sitting cross-legged on the veranda couch,
I try to mirror the patience of your voice
when threading the needle for the fifth time,
wanting to sew your speech into linen
and have it rest in my dress pocket.
naively, I swaddle myself in the temporary,
slipped like a bookmark between your belly laugh
and your scaly, tingling fingers that used to
find their purpose in embroidery.
if I memorise your careful instructions,
will my running stitch still look like yours?
it’s a necessary choice: pretending not to see
your thinning chestnut-coloured hair,
your unstable steps and loss of appetite.
the weeks blend like messy watercolour:
in the window reflection, I still fail
to look myself straight in the eye.
vocal chords clenched, not a sound
before the conductor’s cue: like choristers
we unlock our lips and burst into ‘little peony’,
chanting folk songs in gentle canon.
the evening we sang in harmony by the log fire,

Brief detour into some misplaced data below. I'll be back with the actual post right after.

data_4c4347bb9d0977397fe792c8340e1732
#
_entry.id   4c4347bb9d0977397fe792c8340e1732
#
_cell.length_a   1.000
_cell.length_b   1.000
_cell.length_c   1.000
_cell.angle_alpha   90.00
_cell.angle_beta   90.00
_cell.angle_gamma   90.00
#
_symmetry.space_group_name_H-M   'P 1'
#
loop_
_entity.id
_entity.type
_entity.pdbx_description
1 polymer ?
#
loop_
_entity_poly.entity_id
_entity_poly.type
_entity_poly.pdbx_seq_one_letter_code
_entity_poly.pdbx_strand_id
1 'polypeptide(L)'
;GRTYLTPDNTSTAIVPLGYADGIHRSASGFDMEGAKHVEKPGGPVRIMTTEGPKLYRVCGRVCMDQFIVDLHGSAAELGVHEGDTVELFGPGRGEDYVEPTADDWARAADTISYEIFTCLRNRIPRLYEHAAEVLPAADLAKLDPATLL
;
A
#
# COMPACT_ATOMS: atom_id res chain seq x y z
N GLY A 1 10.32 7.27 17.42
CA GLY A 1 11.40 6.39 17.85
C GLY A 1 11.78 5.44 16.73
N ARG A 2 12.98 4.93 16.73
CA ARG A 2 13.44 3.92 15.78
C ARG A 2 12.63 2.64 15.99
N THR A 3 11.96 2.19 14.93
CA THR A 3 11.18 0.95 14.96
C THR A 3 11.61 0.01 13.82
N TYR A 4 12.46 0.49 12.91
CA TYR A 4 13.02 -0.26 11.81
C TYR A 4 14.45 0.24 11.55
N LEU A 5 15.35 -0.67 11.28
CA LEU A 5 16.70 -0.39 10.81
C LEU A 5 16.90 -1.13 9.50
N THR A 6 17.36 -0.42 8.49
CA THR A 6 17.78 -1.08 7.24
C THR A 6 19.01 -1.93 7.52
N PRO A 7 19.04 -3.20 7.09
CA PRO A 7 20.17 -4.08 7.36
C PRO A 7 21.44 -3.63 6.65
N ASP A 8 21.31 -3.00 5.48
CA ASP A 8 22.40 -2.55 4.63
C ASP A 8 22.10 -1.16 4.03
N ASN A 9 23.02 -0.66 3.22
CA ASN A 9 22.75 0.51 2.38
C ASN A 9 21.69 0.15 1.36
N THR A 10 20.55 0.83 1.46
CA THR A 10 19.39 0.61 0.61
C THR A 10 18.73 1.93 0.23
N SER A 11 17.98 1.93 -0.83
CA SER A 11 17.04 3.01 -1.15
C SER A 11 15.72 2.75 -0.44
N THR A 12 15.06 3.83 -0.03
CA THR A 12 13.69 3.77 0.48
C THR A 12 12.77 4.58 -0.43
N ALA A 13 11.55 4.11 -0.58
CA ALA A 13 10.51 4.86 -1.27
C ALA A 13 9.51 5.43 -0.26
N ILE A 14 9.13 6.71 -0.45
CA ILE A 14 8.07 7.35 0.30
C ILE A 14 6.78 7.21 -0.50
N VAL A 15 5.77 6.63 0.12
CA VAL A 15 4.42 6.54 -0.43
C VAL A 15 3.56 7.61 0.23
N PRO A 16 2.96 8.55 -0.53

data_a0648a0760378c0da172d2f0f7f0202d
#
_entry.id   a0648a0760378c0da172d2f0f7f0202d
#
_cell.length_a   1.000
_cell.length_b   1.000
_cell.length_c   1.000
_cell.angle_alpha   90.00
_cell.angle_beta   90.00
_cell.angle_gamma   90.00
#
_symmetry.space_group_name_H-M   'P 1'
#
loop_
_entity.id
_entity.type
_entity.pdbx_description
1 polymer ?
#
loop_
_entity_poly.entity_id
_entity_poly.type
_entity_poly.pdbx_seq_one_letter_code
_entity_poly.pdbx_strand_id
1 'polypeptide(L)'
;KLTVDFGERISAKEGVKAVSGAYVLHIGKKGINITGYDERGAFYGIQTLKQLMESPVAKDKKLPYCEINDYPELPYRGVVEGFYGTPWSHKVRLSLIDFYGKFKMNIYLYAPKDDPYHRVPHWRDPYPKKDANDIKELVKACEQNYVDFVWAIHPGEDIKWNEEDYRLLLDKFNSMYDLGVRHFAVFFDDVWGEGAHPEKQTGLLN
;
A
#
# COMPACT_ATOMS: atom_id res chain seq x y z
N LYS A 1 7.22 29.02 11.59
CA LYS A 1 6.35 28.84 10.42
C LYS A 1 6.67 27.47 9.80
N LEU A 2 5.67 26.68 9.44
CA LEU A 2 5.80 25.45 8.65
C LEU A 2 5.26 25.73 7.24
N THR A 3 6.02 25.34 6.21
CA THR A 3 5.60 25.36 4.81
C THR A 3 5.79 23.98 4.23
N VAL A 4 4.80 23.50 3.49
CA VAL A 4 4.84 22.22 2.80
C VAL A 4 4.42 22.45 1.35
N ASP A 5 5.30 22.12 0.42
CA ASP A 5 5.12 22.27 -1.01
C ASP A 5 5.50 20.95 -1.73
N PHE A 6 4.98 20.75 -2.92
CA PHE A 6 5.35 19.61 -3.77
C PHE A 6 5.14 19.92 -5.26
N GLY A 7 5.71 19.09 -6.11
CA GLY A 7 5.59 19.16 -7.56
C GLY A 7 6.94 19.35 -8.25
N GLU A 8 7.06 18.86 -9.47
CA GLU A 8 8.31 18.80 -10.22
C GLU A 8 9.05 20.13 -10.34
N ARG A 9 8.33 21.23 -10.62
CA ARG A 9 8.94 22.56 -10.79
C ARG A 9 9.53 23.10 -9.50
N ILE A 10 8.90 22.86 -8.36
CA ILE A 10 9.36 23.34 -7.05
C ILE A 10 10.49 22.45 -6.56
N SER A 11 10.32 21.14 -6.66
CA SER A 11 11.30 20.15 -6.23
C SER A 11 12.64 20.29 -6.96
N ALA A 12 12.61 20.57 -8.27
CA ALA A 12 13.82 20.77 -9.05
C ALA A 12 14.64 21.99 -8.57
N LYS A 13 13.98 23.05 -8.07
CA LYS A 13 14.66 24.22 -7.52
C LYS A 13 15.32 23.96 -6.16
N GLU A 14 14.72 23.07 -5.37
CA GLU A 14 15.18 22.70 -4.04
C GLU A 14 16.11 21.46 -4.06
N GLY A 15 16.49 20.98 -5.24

you were the first to make me love my low voice.
resting my elbows on the pine wood table,
I sink my eyes into the source of warmth:
the water may already have boiled,
but the steam from the teacup is rising still,
its patterns delicate and quietly inviting,
if only visible in the hazy light.
I pause over breakfast to hate myself
for ever believing in fair, probably owing
the sunbeams something, maybe flowers.
I go back to walking the tightrope between now
and after, between dancing on family camping trips
and leaving the dinner plate untouched.
I wake back up to knot the end of a thread:
we sit and trace the yellow floral pattern
as if it were a maze in a children’s book,
exchanging funny stories about our weeks
and breathing as much jasmine scent as we can
before the tea gets cold.█
Words by Gerda Krivaite. Art by Anna Du Toit